Lydia: What are your slow fashion tips? What do you look for in sustainable, ethical clothing brands? And what percentage of your wardrobe is upcycled vs. new?
Molly: During my last ‘Closet Mass Index’ in June 2020, I had 179 items including clothes, shoes, beanies, gloves, belts, and scarves.
- 17% of my wardrobe was second-hand or vintage
- 35% was ethically or sustainably made and bought new
- 48% was fast fashion pieces (bought before mid-2017 when I stopped buying fast-fashion) that I was consciously choosing to rewear
The stats would be about the same for my current wardrobe. As you might be able to see from my numbers, my greatest slow fashion tip would be to rewear your clothes. According to a recent report from the Ellen McArthur Foundation, if on average the number of times a garment is worn were doubled, then GHG emissions from the garment would be 44% lower. We can greatly reduce the negative environmental impact from our clothes simply by rewearing.
I personally love the slow fashion tips I received on a handout from Textile Beat many moons ago:
- Think: Make thoughtful, ethical, informed choices.
- Natural: Treasure fibres from nature and limit synthetics.
- Quality: Buy well once, quality remains after price is forgotten.
- Local: Support local makers, those with good stories and fair trade.
- Few: Live with less, have a signature style, minimal wardrobe, unfollow.
- Care: Mend, patch, sort, sponge, wash less, use cold water, line dry.
- Make: Learn how to sew as a life skill, value DIY and handmade.
- Revive: Enjoy vintage, exchange, pre-loved, and swapping.
- Adapt: Upcycle, refashion, eco-dye, create new from old.
- Salvage: Donate, pass on, rag, weave, recycle, or compost.
I always think about these tips when shopping, bearing in mind what I will do with the garment at the end of its life.
In a sustainable clothing brand, I look for:
- Transparency: How much information about their supply chain, and social and environmental impact is publicly available on their website?
- Social ethics and sustainability: Do they share where their clothes are made and how their garment makers are treated? Do they pay a fair or living wage and ensure a safe (preferably thriving!) working environment?
- Cultural ethics and sustainability: How is the brand helping to sustain local knowledge of traditional handcrafts? Is the brand culturally aware and respectful, and against cultural appropriation?
- Environmental ethics and sustainability: Do they share any information or reports on their environmental impact? What are the company emissions? Are they carbon-neutral? Are they climate-positive? Regenerative?
- Fabrics: Do they prioritise natural, preferably organic and certified fabrics?
- Certifications: BCorp, Ethical Clothing Australia, WRAP, OEKO-TEX®, GOTS, Fairtrade, etc.
- External reviews: How are they rated on Good On You, by external reports or reviews, and by customers?
- Giving: Are they connected to any non-profits or giving partners like 1% for the Planet?
Not all brands I shop with, work with, or wear meet all points listed above but I like to keep these questions in mind when making my final decision.
Lydia: An increasing number of fashion companies are promoting sustainable fashion. Some fabrics are from recycled bottles, deadstock fabrics, recycled poly, and other recycled materials. Do you think that recycling waste is the way forward for the clothing industry? Or do you think it gives major companies contributing to that waste a cop out?
Molly: I will always choose natural materials and plastic-free fabrics where possible, because it’s important that we think about the end of life when it comes to our clothes, and the systems we have access to, to recycle plastic fibres. Overall, I think that recycling clothes and fibres is fantastic and that we should be doing it – I just sent my first box to UPPAREL a few weeks ago, who are doing amazing work in textile recovery and recycling. However, I am cautious about purchasing recycled polyester, nylon, or any other recycled synthetic clothing. I don’t think recycling plastic bottles and fast fashion is the solution to the plastic waste crisis, and I’m wary about the durability and longevity of synthetic clothing, full stop. However, it is necessary to use synthetic fibres in some clothes we wear, like our underwear and activewear (so it holds its shape!), so it would be nice to see more recycled synthetic fibres being used in the clothing that requires it.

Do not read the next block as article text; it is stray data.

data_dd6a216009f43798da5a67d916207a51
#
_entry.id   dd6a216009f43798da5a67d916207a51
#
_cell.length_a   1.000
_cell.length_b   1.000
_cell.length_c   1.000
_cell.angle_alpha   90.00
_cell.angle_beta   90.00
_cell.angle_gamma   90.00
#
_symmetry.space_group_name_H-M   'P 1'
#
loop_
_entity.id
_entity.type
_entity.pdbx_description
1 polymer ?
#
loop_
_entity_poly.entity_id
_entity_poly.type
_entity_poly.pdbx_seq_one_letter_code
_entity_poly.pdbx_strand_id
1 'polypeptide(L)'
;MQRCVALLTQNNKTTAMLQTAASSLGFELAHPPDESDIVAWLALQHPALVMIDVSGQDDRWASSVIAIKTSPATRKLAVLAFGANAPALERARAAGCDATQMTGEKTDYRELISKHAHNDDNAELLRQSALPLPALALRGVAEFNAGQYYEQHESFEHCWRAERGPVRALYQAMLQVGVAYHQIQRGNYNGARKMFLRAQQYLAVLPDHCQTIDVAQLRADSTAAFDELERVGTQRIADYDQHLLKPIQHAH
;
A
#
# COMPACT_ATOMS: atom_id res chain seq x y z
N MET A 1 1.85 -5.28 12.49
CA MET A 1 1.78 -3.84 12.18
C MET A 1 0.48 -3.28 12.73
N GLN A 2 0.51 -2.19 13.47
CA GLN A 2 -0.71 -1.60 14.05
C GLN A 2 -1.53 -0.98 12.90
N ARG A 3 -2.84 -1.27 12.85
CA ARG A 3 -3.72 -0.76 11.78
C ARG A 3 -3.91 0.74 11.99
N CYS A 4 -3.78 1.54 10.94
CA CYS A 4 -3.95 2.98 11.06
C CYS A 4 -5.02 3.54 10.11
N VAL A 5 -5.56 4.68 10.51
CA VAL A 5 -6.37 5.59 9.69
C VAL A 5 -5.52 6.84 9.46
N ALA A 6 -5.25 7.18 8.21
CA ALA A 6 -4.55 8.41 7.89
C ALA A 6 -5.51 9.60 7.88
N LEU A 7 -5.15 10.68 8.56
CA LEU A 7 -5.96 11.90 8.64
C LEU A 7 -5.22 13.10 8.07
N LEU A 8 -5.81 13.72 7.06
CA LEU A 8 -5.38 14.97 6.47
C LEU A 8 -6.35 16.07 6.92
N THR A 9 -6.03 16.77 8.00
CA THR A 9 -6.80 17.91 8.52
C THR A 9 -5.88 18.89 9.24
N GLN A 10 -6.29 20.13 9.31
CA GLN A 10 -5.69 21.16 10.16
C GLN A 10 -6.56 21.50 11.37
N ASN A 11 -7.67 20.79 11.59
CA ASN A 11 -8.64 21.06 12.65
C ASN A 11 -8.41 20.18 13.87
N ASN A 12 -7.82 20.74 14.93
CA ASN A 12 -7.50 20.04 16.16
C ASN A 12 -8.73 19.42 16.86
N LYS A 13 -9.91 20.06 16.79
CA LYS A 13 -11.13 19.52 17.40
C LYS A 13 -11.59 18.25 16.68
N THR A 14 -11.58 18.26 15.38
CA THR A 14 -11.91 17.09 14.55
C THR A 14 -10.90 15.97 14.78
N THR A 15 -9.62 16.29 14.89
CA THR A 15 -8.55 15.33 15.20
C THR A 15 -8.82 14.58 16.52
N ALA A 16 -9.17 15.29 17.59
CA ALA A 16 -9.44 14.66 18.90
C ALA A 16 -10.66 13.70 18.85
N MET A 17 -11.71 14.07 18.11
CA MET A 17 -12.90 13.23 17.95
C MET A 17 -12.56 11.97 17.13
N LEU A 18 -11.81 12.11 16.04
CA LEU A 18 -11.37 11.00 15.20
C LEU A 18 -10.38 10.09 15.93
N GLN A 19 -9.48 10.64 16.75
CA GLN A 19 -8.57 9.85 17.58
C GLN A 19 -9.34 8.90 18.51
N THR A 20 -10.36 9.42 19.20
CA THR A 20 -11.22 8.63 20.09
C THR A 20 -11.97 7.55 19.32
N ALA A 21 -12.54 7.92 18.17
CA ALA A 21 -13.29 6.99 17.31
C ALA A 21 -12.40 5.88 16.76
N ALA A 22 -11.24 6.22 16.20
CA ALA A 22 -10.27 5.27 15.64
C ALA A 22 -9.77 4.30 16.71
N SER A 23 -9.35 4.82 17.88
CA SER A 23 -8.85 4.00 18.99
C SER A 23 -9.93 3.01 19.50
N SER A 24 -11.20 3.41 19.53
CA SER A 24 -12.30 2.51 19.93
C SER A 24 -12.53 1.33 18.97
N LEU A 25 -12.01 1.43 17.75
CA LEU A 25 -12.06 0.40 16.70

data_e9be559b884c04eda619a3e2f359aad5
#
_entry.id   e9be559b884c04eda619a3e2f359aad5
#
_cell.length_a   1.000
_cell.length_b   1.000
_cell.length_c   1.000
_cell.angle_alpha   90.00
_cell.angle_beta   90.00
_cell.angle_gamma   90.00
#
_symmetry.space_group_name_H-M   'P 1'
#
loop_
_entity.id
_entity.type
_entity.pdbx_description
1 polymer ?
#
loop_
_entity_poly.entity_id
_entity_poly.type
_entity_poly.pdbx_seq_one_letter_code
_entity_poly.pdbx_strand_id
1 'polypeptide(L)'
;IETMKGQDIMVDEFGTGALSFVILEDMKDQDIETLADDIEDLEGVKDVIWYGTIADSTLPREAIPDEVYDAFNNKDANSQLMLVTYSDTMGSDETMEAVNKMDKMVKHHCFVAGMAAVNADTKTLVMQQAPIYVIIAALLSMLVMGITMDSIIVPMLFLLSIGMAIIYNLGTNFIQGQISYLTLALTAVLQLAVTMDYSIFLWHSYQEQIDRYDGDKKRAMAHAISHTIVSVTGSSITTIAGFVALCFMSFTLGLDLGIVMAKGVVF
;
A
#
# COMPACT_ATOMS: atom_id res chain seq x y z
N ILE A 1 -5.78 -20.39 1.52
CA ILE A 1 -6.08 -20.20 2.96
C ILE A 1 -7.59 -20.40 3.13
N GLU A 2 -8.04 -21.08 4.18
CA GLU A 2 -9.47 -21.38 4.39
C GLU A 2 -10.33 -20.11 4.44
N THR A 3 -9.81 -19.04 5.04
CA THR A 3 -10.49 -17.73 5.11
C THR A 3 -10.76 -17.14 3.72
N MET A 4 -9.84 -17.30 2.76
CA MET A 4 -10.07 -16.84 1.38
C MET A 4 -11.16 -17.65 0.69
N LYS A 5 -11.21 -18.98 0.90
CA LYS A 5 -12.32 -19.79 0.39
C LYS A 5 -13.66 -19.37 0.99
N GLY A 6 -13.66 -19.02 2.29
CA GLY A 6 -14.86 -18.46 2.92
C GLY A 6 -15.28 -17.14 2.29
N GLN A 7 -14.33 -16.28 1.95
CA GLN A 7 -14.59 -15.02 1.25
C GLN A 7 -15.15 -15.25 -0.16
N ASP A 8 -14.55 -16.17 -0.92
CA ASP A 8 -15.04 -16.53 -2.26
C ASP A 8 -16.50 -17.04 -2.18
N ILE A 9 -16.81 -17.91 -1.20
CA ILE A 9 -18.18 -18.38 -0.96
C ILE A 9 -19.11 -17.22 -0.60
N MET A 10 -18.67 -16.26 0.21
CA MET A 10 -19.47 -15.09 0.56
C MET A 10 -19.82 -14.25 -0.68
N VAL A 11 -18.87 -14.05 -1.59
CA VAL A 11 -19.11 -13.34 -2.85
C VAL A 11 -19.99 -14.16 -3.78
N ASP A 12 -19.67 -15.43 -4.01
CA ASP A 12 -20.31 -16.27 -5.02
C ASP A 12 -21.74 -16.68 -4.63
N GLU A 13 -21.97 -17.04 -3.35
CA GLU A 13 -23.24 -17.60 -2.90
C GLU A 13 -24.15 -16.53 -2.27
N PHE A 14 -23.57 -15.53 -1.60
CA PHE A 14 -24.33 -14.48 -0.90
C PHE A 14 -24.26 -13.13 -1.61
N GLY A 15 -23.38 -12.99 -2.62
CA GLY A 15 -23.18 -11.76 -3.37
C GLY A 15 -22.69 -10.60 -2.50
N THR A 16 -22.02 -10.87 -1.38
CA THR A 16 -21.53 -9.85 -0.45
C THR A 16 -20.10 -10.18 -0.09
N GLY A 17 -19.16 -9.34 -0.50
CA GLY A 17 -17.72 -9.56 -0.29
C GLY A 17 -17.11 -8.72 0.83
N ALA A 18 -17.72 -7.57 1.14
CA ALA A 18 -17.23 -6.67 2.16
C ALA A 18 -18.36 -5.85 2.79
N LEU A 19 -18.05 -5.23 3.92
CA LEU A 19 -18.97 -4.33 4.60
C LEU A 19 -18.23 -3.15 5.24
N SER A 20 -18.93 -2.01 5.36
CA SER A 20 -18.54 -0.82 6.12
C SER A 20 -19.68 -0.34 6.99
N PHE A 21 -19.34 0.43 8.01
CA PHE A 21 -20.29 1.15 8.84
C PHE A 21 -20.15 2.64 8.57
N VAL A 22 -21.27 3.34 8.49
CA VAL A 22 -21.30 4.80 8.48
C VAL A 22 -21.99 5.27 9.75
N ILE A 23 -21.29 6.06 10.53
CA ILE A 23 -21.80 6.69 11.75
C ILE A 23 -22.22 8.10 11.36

At the end of the day and at this stage in the war on waste, I think we need to see a drastic reduction (if not a complete stop) of any new single-use plastics produced (bottles, synthetic fibres for single-use fast fashion, etc.). Instead, it would be nice to develop a more circular system whereby we reuse the plastic fibres/clothing we have in the world as much as possible, for as long as possible – but I might be dreaming!
At ZONE by Lydia, we aim to encourage and educate consumers to adopt sustainable practices and switch to natural materials. We use cork and natural rubber in our yoga mats and make sure they are free of harsh toxic chemicals and glues. We want consumers to think again before purchasing that next piece of fast fashion made from synthetic materials and instead opt for natural fibers where possible like organic cotton, hemp and linen.
Being a sustainable brand isn't just about using natural materials or sustainable fabrics. It involves our entire supply chain from where our raw materials are sourced from, our dyeing process right through to our choice of simple eco-friendly packaging. We also look at whether our suppliers run ethical practices, sustainable production and provide a fair wage and safe working conditions to their employees. There is a lot to keep across as an owner and operator of a small business, and near impossible for a consumer to know all the details, which is why we are transparent about manufacturing process and who makes our products.
If you have any questions about how our products are made, feel free to reach out to email@example.com and we'll answer any questions you have. You can also learn more about why we choose hemp and why we choose cork in our ZONE range.